Feral horse management

Feral horses on Chance Creek, Kosciuszko National Park (Photo credit NSW Government)

Over the last 13 years, there has been a sustained and significant increase in feral horses across the Australian Alps. Research undertaken recently illustrates the significant impact horses are having on water catchments, and the natural and cultural values of the region.

The growing number of horses in the Australian Alps poses a significant threat to biodiversity and sensitive sub-alpine wetlands in National Heritage listed Namadgi National Park in the ACT. This includes areas of the Cotter Catchment that supply water to Canberra and Queanbeyan. It also includes Endangered High Country Bogs and Associated Fens, Ramsar listed Ginini Flats Wetland Complex and other vegetation communities, which provide habitat for rare and threatened species.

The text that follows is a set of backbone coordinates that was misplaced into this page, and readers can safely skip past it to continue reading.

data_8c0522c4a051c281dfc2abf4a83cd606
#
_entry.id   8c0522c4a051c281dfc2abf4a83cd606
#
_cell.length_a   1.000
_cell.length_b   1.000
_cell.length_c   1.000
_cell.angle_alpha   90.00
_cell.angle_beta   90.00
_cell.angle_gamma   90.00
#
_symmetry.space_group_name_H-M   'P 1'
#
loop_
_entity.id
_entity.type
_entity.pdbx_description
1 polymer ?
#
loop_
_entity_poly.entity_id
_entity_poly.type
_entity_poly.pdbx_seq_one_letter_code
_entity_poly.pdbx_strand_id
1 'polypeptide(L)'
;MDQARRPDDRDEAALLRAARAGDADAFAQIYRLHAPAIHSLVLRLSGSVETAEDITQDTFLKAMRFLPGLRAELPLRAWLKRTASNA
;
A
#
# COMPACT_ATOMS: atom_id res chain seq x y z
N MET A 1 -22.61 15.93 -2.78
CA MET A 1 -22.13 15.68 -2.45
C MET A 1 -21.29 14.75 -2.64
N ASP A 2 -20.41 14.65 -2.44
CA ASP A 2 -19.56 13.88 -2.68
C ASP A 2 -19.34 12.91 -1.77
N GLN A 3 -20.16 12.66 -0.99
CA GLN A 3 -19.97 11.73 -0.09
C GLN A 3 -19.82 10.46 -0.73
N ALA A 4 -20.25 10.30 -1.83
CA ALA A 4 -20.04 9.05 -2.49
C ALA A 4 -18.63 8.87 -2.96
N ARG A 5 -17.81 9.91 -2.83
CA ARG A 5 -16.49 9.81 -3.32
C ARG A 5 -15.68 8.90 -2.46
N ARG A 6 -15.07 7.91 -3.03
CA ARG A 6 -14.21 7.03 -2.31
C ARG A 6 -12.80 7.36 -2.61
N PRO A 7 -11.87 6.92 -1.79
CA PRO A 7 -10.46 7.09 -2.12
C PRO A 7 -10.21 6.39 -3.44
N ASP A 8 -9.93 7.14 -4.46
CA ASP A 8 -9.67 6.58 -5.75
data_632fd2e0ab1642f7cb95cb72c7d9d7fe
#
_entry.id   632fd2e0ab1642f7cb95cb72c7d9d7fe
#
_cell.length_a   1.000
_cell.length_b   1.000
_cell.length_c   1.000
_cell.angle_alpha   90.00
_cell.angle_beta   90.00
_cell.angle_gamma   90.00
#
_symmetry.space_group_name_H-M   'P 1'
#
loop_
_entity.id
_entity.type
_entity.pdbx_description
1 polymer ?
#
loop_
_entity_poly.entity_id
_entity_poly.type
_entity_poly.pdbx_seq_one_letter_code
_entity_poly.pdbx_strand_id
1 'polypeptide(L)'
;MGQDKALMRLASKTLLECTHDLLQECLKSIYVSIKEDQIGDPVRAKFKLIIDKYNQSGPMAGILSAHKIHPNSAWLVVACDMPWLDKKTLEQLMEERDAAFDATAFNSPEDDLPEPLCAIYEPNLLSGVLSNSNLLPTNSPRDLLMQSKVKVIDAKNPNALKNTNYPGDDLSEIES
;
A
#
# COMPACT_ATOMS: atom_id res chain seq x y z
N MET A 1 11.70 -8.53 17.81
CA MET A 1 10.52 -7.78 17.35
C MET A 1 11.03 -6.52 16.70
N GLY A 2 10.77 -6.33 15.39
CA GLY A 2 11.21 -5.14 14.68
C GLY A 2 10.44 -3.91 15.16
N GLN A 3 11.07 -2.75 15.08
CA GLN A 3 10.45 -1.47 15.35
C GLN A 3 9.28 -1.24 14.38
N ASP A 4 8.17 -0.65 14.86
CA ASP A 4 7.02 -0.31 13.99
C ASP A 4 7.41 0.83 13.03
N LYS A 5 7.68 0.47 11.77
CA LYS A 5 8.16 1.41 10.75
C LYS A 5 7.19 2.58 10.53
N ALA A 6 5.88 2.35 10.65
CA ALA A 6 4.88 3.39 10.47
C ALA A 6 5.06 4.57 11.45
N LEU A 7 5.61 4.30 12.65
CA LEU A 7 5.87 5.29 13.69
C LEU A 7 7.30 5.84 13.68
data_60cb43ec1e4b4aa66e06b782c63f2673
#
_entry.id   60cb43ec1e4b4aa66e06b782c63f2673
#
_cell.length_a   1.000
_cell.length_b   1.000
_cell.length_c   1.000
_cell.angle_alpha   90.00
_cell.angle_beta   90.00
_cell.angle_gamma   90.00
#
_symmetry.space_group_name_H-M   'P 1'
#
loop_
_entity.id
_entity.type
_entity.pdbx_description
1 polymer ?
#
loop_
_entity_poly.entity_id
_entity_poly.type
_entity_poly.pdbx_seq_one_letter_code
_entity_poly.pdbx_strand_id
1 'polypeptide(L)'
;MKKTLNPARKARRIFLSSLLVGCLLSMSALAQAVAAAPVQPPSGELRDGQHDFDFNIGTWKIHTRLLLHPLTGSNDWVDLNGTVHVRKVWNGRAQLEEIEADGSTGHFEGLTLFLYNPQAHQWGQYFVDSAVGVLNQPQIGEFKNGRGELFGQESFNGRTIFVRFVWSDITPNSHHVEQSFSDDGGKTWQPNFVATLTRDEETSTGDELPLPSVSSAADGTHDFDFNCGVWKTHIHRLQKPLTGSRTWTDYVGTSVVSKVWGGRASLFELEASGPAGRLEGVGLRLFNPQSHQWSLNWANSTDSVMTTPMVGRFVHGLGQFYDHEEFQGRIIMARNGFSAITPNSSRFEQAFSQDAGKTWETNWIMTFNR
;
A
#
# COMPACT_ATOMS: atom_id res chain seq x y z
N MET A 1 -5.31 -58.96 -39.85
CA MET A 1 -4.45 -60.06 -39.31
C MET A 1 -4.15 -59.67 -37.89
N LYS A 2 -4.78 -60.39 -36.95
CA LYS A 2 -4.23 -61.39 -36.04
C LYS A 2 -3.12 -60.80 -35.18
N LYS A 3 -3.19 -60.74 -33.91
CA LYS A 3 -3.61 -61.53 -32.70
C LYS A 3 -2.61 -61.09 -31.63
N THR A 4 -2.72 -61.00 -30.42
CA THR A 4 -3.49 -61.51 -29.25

Historically, feral horse populations in Namadgi National Park have fluctuated in response to natural events and control measures, including brumby running, barrier fencing, ground shooting, and trapping and humane destruction. No resident feral horses have been recorded in the ACT since 2011.

The ACT Government's zero-tolerance policy on feral horses is critical to successfully protect the natural and cultural values of Namadgi National Park. Ensuring Namadgi National Park remains free of feral horses is part of a wider pest animal control program across the park.

The first plan to manage feral horses in Namadgi National Park was developed in 2004 and later updated in 2007. The 2007 plan has now been reviewed and the 2020 Namadgi National Park Feral Horse Management Plan has been completed.


Photo credit: Feral horses on Chance Creek, Kosciuszko National Park - NSW Government